Think about this: last week, I did in fact state that the LGBT lifestyle was personally dangerous to the people in it -- and spelled out the public health reasons why. But under those health reasons, there are clear and present emotional reasons that this lifestyle is hazardous -- as made transparently-clear by Noah Michelson at HuffPo. And those reasons, frankly, are not because people like me object to this behavior or because we hold to an antiquated moral code which isn't relevant to our advanced society. They are because that lifestyle is, ultimately, in the psychological and intellectual thrall of the reasoning Michelson has spilled upon the readers of HuffPo.
Listen: years ago, when the sadly-deceived Lisa Miller sprung it upon us in the pages of Newsweek that, in fact, it was the Bible which was foisting upon us a definition of "marriage" which looked a lot more like a loose polygamy for the sensually and spiritually weak, or a vehicle only for the satisfaction of urges one cannot control for the fulfillment of promises one doesn’t think God is willing or able to keep, of course, she said: nobody really wants that.
And yet it seems that such a thing is exactly what the editorial staff at HuffPo says should be utterly blasé -- and they are a significant infotainment company. They are allegedly main-stream.
Now, to wrap this up: so what?
There are a lot of things wrong with this. This is the internet, after all. But the thing which, it seems to me, must be mulled over immediately is the fact that the darkly-funny claim that people like Chris Stedman make about the ways we can be "better together" is suddenly exposed as desolately vacant. I have asked him (often) how exactly we can establish any kind of common ground when the most-essential issues of interpersonal relationships cannot be part of our common ground. How do I know what is and isn't even courteous let alone morally virtuous and exemplary when we ought to make moral equivalence between sleeping around and 50 years of monogamous hetero marriage -- both are fine, apparently, for whomever's boat is floated? And when we find an example like this, where the rubber meets the road on that claim, he has other things to do.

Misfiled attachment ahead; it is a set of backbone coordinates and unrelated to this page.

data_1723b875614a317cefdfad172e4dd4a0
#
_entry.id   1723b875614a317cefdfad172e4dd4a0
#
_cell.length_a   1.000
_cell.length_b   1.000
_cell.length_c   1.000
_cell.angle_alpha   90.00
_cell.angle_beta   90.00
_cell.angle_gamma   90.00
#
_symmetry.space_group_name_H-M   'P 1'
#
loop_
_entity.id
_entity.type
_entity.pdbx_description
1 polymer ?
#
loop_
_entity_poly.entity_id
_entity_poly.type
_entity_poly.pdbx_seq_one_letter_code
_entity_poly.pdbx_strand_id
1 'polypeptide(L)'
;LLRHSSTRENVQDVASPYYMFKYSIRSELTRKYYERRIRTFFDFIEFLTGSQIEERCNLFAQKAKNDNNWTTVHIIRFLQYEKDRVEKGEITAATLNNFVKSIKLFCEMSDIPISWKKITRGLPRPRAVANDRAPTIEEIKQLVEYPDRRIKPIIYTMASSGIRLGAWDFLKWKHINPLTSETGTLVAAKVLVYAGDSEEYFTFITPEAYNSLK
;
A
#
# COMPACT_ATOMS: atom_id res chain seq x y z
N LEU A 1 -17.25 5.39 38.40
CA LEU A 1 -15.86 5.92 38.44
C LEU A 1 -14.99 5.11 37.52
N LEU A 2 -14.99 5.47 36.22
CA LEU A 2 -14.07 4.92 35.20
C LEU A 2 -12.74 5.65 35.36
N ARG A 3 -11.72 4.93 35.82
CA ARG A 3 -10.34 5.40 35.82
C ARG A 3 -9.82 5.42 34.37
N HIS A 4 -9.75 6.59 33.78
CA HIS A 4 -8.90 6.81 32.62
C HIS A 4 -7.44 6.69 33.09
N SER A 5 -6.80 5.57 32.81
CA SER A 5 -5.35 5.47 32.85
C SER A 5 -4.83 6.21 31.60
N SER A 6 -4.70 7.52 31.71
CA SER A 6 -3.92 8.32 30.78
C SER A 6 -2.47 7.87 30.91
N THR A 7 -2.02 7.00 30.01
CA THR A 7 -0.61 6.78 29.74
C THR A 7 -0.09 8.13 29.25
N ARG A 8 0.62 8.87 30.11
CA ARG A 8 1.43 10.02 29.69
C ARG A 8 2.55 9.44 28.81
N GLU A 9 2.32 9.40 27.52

But while there might be a demand for this breadth of activity to be accepted as patently bourgeois, the problem that these are really not morally equivalent has to rear its ugly head. If not, Maury will go out of business: the shocking and subtle self-aggrandizing salve for our conscience dries up if these people entertaining us with their moral tragicomedies are suddenly not morally-entertaining at all. There's no comfort in it if we are not better than they are. If being joined as one flesh until death do you-all part ought to be just as acceptable as treating others' emotions and well-being like yesterday's newspaper, we might as well substitute a wet whoopee cushion and an inverted trash can for the brass and timpani in "Fanfare for the Common Man," adopt that as our anthem, and see what other innovative, open, and honest best practices we can concoct for our society.
Let me say this plainly: this is the kind of so-called "good" people figure out without God, especially the naive ones who are on about how they can definitely be without God. The Bible says this is what seems right in our own eyes. And it's the grand obstacle to having a purely-secular discussion about what we ought to do to improve our society: we don't know what's best for us, and we trade the true God for a fake god of our own creation, and we worship the god we desire instead of the God who made us.